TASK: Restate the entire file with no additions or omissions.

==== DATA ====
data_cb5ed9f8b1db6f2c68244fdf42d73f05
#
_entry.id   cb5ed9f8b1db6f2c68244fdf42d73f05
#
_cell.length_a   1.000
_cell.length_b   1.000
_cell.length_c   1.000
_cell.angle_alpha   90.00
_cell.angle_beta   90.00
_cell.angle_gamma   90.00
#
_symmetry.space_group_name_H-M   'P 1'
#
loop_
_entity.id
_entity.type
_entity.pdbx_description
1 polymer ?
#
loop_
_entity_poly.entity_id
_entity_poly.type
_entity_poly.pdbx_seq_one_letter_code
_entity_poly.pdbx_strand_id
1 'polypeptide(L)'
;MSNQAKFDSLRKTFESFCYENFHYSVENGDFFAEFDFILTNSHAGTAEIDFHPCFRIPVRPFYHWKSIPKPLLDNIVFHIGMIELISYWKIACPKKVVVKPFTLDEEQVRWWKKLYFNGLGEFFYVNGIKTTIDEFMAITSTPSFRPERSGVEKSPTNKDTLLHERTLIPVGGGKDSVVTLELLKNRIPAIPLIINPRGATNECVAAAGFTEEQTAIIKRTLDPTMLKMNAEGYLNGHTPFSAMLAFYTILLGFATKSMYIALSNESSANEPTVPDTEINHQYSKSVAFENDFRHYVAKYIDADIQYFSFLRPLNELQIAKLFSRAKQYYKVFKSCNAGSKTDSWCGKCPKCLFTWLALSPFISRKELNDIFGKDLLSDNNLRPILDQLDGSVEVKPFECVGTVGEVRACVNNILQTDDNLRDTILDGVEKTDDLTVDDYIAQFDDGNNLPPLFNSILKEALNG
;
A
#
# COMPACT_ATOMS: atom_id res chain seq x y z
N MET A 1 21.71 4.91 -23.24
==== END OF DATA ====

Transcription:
data_cb5ed9f8b1db6f2c68244fdf42d73f05
#
_entry.id   cb5ed9f8b1db6f2c68244fdf42d73f05
#
_cell.length_a   1.000
_cell.length_b   1.000
_cell.length_c   1.000
_cell.angle_alpha   90.00
_cell.angle_beta   90.00
_cell.angle_gamma   90.00
#
_symmetry.space_group_name_H-M   'P 1'
#
loop_
_entity.id
_entity.type
_entity.pdbx_description
1 polymer ?
#
loop_
_entity_poly.entity_id
_entity_poly.type
_entity_poly.pdbx_seq_one_letter_code
_entity_poly.pdbx_strand_id
1 'polypeptide(L)'
;MSNQAKFDSLRKTFESFCYENFHYSVENGDFFAEFDFILTNSHAGTAEIDFHPCFRIPVRPFYHWKSIPKPLLDNIVFHIGMIELISYWKIACPKKVVVKPFTLDEEQVRWWKKLYFNGLGEFFYVNGIKTTIDEFMAITSTPSFRPERSGVEKSPTNKDTLLHERTLIPVGGGKDSVVTLELLKNRIPAIPLIINPRGATNECVAAAGFTEEQTAIIKRTLDPTMLKMNAEGYLNGHTPFSAMLAFYTILLGFATKSMYIALSNESSANEPTVPDTEINHQYSKSVAFENDFRHYVAKYIDADIQYFSFLRPLNELQIAKLFSRAKQYYKVFKSCNAGSKTDSWCGKCPKCLFTWLALSPFISRKELNDIFGKDLLSDNNLRPILDQLDGSVEVKPFECVGTVGEVRACVNNILQTDDNLRDTILDGVEKTDDLTVDDYIAQFDDGNNLPPLFNSILKEALNG
;
A
#
# COMPACT_ATOMS: atom_id res chain seq x y z
N MET A 1 21.71 4.91 -23.24